Federal health experts are warning that catheters appear to be a frequent cause of bloodstream infections among dialysis patients, which can cause further health complications and be life threatening.
In a dialysis surveillance report published late last month in the Clinical Journal of the American Society of Nephrology, researchers from the U.S. Centers for Disease Control and Prevention (CDC) indicate that nearly two-thirds of all bloodstream infections reported among dialysis patients occurred among those with a central line catheter.
Central line blood infections are a healthcare-associated problem, which affects patients hospitalized and treated for a variety of different conditions, including dialysis patients.
A central line is an intravenous catheter inserted directly into a major vein, near the heart, to transfuse blood or insert medications. Central line infections are contracted in a hospital within 48 hours after the central line has been inserted.
It is estimated that central line catheter infections cost the health care system about $45,000 per case, and hospitals have made substantial efforts in recent years to implement new safety procedures to reduce the risk. These safety measures include using sterile gloves, covering catheters with antimicrobial dressings and checking catheters daily for signs of infection or movement. Yet, not all hospitals have implemented these measures and it is unclear how well they have been implemented at dialysis centers.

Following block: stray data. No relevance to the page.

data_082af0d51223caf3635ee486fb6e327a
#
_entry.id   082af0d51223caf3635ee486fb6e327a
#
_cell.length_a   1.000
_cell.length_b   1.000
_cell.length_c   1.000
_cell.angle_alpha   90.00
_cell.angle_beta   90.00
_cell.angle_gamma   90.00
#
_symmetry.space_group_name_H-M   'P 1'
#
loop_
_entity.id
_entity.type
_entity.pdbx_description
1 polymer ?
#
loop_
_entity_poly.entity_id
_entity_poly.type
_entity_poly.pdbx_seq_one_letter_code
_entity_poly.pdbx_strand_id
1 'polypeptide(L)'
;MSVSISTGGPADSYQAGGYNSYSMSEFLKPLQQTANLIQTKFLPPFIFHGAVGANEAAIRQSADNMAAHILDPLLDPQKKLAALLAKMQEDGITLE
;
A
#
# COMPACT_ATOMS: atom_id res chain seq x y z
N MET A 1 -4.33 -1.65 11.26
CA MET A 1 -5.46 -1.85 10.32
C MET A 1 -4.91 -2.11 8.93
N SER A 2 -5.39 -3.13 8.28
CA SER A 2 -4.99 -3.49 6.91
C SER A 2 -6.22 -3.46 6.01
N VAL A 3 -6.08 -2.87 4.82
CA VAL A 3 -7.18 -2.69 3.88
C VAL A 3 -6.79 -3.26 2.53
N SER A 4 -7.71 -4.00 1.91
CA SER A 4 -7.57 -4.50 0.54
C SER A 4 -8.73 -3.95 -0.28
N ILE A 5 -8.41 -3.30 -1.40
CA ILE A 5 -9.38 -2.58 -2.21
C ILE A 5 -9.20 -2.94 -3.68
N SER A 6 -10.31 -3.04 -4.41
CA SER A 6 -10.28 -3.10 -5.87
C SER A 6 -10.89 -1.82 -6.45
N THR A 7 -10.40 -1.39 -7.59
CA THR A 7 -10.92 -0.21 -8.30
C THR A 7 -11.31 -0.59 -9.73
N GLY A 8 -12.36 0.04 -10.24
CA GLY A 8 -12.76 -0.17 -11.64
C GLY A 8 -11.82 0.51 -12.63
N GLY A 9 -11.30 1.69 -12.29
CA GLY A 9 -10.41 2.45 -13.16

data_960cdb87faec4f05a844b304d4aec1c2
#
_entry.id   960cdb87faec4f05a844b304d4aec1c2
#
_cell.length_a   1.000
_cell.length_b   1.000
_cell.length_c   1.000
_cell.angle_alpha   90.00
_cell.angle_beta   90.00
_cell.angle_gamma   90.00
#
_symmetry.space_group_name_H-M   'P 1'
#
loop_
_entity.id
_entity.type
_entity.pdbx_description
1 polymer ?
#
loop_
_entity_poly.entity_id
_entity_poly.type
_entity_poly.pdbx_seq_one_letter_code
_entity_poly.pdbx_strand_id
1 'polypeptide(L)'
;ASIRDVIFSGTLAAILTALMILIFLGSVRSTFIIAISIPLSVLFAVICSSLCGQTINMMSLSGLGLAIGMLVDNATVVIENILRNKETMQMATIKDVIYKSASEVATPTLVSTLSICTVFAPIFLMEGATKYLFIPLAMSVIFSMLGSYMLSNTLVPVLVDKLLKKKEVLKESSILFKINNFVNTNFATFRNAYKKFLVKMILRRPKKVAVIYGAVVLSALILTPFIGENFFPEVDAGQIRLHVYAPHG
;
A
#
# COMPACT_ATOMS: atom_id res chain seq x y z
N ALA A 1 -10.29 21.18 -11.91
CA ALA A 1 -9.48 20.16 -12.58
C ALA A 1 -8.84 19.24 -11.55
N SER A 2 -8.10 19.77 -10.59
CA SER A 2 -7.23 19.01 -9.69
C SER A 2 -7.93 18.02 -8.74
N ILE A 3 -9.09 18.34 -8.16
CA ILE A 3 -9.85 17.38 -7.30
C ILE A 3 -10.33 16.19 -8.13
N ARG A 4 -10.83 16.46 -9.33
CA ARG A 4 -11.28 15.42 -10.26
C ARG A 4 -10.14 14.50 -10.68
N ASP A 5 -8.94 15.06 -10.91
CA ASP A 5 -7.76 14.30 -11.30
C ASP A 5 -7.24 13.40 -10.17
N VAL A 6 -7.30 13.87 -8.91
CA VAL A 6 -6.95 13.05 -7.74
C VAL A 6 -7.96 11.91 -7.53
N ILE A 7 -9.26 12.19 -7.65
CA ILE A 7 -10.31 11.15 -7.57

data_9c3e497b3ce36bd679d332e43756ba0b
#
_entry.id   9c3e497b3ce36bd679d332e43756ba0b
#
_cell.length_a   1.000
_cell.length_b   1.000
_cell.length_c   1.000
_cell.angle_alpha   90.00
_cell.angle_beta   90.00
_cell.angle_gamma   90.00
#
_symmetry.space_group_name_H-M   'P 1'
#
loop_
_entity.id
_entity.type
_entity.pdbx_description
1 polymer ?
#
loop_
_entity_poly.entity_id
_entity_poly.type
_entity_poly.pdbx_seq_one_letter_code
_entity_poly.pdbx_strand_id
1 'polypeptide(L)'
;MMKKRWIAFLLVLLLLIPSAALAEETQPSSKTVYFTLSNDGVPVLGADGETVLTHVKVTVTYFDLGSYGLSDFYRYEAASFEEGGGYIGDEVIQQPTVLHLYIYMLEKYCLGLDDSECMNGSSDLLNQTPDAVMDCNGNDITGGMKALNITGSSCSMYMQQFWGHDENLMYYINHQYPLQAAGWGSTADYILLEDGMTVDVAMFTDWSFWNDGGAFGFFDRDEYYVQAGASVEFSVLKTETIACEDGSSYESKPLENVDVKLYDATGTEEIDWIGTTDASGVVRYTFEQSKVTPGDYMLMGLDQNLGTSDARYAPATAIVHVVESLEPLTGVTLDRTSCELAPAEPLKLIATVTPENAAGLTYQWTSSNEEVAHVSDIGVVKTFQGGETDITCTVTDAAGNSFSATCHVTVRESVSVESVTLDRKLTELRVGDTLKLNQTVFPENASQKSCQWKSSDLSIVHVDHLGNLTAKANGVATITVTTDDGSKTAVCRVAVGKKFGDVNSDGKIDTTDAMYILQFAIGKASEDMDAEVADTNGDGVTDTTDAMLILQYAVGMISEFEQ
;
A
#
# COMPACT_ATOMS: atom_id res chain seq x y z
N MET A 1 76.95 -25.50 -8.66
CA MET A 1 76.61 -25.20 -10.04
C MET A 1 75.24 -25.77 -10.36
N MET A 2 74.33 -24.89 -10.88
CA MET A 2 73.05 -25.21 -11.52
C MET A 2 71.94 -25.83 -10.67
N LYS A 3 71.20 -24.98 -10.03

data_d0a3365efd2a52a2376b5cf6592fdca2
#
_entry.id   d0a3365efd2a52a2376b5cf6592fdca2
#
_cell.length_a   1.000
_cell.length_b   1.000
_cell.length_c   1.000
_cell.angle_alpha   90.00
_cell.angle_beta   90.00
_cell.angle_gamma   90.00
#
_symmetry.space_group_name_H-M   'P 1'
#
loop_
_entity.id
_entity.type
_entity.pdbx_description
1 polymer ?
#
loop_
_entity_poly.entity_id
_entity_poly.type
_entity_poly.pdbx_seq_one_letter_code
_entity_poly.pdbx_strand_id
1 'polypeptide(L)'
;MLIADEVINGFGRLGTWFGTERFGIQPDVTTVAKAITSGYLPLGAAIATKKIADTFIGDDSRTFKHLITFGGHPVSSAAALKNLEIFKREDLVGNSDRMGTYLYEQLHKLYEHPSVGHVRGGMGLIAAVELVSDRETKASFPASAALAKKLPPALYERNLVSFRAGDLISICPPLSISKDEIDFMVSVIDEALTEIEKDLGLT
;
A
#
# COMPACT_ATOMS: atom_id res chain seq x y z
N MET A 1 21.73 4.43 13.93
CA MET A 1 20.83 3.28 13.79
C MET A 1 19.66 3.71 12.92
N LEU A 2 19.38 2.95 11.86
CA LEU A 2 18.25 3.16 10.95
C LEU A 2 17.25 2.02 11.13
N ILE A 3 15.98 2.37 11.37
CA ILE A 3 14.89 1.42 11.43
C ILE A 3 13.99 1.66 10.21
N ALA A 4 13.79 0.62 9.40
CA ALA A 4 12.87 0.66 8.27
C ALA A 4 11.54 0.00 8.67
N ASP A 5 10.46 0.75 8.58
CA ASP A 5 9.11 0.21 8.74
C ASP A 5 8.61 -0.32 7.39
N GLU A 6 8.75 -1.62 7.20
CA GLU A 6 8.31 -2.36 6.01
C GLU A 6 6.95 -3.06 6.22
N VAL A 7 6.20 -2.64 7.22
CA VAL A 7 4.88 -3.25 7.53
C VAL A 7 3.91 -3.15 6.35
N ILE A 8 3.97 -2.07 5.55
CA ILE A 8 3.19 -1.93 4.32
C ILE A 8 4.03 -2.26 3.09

The CDC’s report used dialysis event surveillance data from 2014 that was collected by the National Healthcare Safety Network (NHSN). It included information from 6,005 outpatient hemodialysis facilities. The facilities reported 160,971 dialysis events for 2014, including 29,516 bloodstream infections.
According to the findings, 63% of dialysis bloodstream infections occurred among those with a central line catheter, with 70% of access-related infections coming from central line catheter patients. The CDC determined that the rate of bloodstream infections was 2.16 per 100 patient-months for central line catheter patients.
“The 2014 National Healthcare Safety Network Dialysis Event data represent nearly all United States outpatient dialysis facilities,” the study’s authors note. “Rates of infection and other dialysis events were highest among patients with a central venous catheter compared with other vascular access types.”
According to the findings of a study published earlier this year, the use of catheter safety measures in hospitals decreased the number of central line bloodstream infections by 57%. Hospitals also saved an average of $1.85 million over three years.
A study published in 2014 indicated hospitals were able to reduce central line infections by 68 percent over two years using disinfection caps. Another study found that by replacing connectors with zero fluid displacement connectors on central lines bloodstream infections dropped 60% to 94%.
The use of central line catheters are linked to more than 60,000 primary bloodstream infections every year, according to researchers. About 12% of such infections result in the death of the patient.